Thought for the day
The night before I was first interviewed on this programme I didn't sleep a wink. I arrived here with hours to kill and wasted time nervously drinking coffee with the tramps in Shepherd's Bush. I could almost feel my heart pumping through my rib-cage.
Why was I so terrified? I guess it was the fear of sounding stupid in front of so many people, the fear of that absolutely unanswerable question when the brain goes blank, the mouth dry and complete nonsense issues forth from the lips. Perhaps even deeper, it was a fear of being reduced to silence, of having nothing whatsoever to say.
It's no surprise, therefore, that some people who come on programmes like this learn strategies to answer questions. The important thing is to sound fluent. Polished... but not too polished: for that, apparently, is what the truth is supposed to sound like. Those who pause too much or stutter too often sound evasive, as if they have something to hide. The tragedy is that little by little, truth can get reduced to presentation.
Earlier this week the Archbishop of Canterbury awarded the Michael Ramsey Prize for the best book of theology published over the last few years. I was at the prizegiving rooting for a friend of mine who's written one of the most media-unfriendly books it's possible to imagine. And it's a book about truth. For truth, according to the theologian Andrew Shanks, can never be smooth or slick. Smoothness and slickness are qualities of the surface, necessarily superficial. Truth, on the other hand, exists at the depths where things are murky, unclear and almost impossible to fathom. That's why in Andrew's view there can be no such thing as media friendly theology.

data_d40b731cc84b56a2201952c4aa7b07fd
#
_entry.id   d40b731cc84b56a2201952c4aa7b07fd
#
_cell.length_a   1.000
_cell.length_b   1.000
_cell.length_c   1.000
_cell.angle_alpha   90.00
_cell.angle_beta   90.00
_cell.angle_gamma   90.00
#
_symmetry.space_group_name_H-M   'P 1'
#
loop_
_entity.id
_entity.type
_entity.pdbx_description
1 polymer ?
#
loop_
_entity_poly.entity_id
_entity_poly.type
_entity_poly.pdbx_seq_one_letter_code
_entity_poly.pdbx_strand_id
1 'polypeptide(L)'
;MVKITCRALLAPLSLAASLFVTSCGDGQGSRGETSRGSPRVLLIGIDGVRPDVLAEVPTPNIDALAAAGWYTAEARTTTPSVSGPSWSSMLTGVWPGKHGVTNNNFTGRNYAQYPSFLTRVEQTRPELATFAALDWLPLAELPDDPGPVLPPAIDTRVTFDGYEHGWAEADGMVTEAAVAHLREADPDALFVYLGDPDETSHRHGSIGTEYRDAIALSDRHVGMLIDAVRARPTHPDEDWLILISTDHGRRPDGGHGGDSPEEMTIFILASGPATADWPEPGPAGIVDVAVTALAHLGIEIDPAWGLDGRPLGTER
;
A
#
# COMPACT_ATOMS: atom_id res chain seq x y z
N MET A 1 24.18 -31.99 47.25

The winner of the £15,000 prize was Timothy Radcliffe, a Dominican friar based in Oxford. He too reflected on the way truth is apprehended in contemporary culture. His line is that we all too commonly work with a very limited conception of truth as correctness. The people most fluent in this sort of truth are those who are good with graphs and numbers and league tables.
But what about something we might call poetic truth. What about the sort of truth that's less about accuracy and more about the call to imagine more, to feel more, to think more, to love more. Faith, for me at least, is so much more about this order of truth, than the question of whether my opinions are merely correct. Which is why I think the best theology is always pausing and stuttering, always not quite able to express itself, always mounting unsuccessful raids on the unspeakable.
And there, perhaps, is the difficulty of doing theology in a medium such as this. For on the radio, being reduced to silence is a bad thing, humiliating even. In theology, being reduced to silence is a good thing - and utterly inevitable.